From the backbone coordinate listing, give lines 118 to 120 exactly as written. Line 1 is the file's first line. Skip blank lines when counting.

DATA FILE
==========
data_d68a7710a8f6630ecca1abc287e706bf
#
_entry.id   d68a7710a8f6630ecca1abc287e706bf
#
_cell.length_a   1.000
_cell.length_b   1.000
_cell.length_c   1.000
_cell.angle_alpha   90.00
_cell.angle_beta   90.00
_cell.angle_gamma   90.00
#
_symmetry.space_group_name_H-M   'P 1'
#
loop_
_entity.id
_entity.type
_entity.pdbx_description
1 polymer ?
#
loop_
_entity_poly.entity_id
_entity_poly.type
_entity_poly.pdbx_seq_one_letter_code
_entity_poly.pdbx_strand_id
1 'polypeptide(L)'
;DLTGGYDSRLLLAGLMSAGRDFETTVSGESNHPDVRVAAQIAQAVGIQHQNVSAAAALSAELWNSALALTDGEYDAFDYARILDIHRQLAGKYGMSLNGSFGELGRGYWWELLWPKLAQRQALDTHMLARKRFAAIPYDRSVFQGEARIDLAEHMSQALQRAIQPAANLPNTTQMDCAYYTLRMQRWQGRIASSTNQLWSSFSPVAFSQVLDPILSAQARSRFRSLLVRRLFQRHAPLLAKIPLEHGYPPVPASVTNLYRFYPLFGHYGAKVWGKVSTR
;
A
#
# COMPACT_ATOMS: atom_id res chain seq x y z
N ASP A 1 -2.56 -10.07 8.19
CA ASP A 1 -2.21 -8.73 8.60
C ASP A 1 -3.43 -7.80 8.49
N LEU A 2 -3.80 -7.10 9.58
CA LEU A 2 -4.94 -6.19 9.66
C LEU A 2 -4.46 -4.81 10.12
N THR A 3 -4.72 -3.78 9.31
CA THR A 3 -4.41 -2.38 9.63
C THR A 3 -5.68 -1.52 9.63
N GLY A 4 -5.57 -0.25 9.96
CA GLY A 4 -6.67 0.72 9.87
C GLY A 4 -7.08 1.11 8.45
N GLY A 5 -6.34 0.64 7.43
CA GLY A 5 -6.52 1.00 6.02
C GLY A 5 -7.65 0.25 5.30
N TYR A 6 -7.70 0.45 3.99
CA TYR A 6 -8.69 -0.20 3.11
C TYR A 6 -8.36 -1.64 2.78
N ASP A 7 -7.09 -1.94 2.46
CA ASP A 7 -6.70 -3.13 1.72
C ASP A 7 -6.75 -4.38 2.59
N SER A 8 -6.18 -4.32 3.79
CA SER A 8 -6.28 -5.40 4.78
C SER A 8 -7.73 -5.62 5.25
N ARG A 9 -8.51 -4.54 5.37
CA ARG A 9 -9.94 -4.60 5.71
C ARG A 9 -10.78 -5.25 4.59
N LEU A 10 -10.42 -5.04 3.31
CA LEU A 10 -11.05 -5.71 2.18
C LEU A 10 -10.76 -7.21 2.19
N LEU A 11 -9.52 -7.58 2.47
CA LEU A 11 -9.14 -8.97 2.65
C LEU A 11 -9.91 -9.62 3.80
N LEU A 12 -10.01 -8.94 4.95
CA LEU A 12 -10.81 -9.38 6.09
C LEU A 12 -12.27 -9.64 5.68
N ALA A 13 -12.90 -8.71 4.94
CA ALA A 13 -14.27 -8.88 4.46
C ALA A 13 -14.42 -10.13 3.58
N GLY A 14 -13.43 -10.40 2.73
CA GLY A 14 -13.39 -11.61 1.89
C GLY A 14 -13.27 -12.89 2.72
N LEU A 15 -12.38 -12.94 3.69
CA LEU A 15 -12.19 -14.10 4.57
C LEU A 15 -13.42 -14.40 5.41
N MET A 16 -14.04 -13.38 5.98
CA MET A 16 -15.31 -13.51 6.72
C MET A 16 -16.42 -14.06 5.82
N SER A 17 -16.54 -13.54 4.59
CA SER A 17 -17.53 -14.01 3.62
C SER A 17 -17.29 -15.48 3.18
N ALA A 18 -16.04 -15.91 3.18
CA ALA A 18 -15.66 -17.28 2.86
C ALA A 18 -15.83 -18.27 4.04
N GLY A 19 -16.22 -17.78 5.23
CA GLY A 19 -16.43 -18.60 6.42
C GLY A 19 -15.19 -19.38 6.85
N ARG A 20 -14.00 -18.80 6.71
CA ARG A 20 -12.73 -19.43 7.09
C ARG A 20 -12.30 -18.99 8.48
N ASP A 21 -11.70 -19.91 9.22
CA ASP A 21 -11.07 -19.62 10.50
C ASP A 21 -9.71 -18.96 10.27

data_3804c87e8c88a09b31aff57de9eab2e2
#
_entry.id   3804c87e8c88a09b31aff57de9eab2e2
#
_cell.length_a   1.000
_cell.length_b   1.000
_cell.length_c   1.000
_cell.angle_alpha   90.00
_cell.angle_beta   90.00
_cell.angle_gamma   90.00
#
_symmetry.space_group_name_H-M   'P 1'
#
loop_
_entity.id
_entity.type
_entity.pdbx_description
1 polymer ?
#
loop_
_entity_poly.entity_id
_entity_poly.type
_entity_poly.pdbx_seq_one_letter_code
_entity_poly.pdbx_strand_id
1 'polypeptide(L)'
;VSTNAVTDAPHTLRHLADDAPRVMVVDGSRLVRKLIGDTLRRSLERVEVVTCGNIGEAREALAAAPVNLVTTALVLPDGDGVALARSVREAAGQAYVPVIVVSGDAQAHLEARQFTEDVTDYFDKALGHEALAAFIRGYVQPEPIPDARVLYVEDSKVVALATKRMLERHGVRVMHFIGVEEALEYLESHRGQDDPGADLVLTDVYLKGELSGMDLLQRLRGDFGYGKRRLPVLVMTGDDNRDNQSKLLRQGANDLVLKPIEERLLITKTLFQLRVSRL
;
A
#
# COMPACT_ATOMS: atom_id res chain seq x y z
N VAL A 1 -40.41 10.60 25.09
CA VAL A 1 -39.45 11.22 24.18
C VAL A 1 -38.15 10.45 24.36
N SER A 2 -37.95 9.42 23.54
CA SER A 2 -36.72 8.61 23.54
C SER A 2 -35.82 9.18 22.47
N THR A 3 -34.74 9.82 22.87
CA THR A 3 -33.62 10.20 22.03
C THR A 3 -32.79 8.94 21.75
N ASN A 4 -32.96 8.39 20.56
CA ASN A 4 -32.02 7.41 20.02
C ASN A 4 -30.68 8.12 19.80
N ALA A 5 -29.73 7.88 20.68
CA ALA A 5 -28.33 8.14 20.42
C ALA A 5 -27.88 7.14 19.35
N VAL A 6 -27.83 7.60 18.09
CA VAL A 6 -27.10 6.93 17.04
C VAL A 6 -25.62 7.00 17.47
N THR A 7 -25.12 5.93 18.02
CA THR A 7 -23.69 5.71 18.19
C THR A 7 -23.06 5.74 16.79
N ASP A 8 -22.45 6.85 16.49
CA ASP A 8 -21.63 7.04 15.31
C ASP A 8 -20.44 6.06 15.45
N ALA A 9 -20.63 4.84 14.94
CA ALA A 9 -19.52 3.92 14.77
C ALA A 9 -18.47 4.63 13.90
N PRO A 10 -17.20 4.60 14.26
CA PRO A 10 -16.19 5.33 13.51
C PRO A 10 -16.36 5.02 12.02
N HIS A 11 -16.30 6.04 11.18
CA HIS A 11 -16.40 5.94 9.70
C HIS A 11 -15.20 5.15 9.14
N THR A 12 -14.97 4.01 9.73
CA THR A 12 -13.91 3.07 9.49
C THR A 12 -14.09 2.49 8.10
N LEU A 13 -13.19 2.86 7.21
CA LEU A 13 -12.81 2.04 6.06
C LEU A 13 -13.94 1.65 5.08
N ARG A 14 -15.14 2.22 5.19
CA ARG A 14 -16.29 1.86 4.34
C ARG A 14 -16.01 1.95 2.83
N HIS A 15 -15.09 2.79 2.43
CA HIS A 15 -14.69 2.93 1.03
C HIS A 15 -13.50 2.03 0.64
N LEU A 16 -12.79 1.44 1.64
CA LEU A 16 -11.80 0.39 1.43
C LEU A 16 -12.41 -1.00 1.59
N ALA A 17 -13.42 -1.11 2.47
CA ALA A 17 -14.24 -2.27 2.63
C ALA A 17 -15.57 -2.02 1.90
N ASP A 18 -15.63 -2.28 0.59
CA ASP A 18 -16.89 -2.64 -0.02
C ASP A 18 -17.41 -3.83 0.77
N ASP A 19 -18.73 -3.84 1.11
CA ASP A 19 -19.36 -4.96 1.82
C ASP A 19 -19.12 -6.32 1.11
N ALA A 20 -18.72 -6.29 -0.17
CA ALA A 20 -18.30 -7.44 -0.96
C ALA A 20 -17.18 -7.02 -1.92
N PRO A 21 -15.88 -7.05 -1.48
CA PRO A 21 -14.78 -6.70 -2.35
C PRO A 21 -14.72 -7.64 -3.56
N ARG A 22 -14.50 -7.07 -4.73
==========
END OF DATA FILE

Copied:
1 'polypeptide(L)'
;VSTNAVTDAPHTLRHLADDAPRVMVVDGSRLVRKLIGDTLRRSLERVEVVTCGNIGEAREALAAAPVNLVTTALVLPDGDGVALARSVREAAGQAYVPVIVVSGDAQAHLEARQFTEDVTDYFDKALGHEALAAFIRGYVQPEPIPDARVLYVEDSKVVALATKRMLERHGVRVMHFIGVEEALEYLESHRGQDDPGADLVLTDVYLKGELSGMDLLQRLRGDFGYGKRRLPVLVMTGDDNRDNQSKLLRQGANDLVLKPIEERLLITKTLFQLRVSRL
;